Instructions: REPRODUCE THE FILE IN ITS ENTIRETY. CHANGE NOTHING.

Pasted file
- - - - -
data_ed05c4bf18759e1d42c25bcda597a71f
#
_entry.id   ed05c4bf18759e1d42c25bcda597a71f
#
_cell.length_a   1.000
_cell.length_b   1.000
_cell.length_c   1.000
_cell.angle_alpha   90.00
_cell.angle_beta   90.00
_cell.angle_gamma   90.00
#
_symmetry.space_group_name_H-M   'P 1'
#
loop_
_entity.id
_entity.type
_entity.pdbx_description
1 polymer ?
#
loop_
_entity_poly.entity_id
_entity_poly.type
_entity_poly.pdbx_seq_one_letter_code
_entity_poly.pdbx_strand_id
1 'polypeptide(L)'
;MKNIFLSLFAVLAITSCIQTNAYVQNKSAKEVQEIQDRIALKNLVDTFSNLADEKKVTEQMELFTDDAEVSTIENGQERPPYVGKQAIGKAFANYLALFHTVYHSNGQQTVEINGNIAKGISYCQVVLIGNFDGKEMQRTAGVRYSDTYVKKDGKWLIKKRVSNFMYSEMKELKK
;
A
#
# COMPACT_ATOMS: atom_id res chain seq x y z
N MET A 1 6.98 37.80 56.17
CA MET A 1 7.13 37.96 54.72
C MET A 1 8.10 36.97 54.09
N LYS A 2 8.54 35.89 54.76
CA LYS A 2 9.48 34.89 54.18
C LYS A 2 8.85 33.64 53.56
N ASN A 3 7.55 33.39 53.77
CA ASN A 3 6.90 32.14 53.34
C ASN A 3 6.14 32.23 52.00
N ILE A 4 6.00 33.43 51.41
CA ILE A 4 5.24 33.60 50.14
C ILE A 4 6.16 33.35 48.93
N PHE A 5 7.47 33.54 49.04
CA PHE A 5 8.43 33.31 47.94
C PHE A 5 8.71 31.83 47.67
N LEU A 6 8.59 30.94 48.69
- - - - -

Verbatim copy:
data_ed05c4bf18759e1d42c25bcda597a71f
#
_entry.id   ed05c4bf18759e1d42c25bcda597a71f
#
_cell.length_a   1.000
_cell.length_b   1.000
_cell.length_c   1.000
_cell.angle_alpha   90.00
_cell.angle_beta   90.00
_cell.angle_gamma   90.00
#
_symmetry.space_group_name_H-M   'P 1'
#
loop_
_entity.id
_entity.type
_entity.pdbx_description
1 polymer ?
#
loop_
_entity_poly.entity_id
_entity_poly.type
_entity_poly.pdbx_seq_one_letter_code
_entity_poly.pdbx_strand_id
1 'polypeptide(L)'
;MKNIFLSLFAVLAITSCIQTNAYVQNKSAKEVQEIQDRIALKNLVDTFSNLADEKKVTEQMELFTDDAEVSTIENGQERPPYVGKQAIGKAFANYLALFHTVYHSNGQQTVEINGNIAKGISYCQVVLIGNFDGKEMQRTAGVRYSDTYVKKDGKWLIKKRVSNFMYSEMKELKK
;
A
#
# COMPACT_ATOMS: atom_id res chain seq x y z
N MET A 1 6.98 37.80 56.17
CA MET A 1 7.13 37.96 54.72
C MET A 1 8.10 36.97 54.09
N LYS A 2 8.54 35.89 54.76
CA LYS A 2 9.48 34.89 54.18
C LYS A 2 8.85 33.64 53.56
N ASN A 3 7.55 33.39 53.77
CA ASN A 3 6.90 32.14 53.34
C ASN A 3 6.14 32.23 52.00
N ILE A 4 6.00 33.43 51.41
CA ILE A 4 5.24 33.60 50.14
C ILE A 4 6.16 33.35 48.93
N PHE A 5 7.47 33.54 49.04
CA PHE A 5 8.43 33.31 47.94
C PHE A 5 8.71 31.83 47.67
N LEU A 6 8.59 30.94 48.69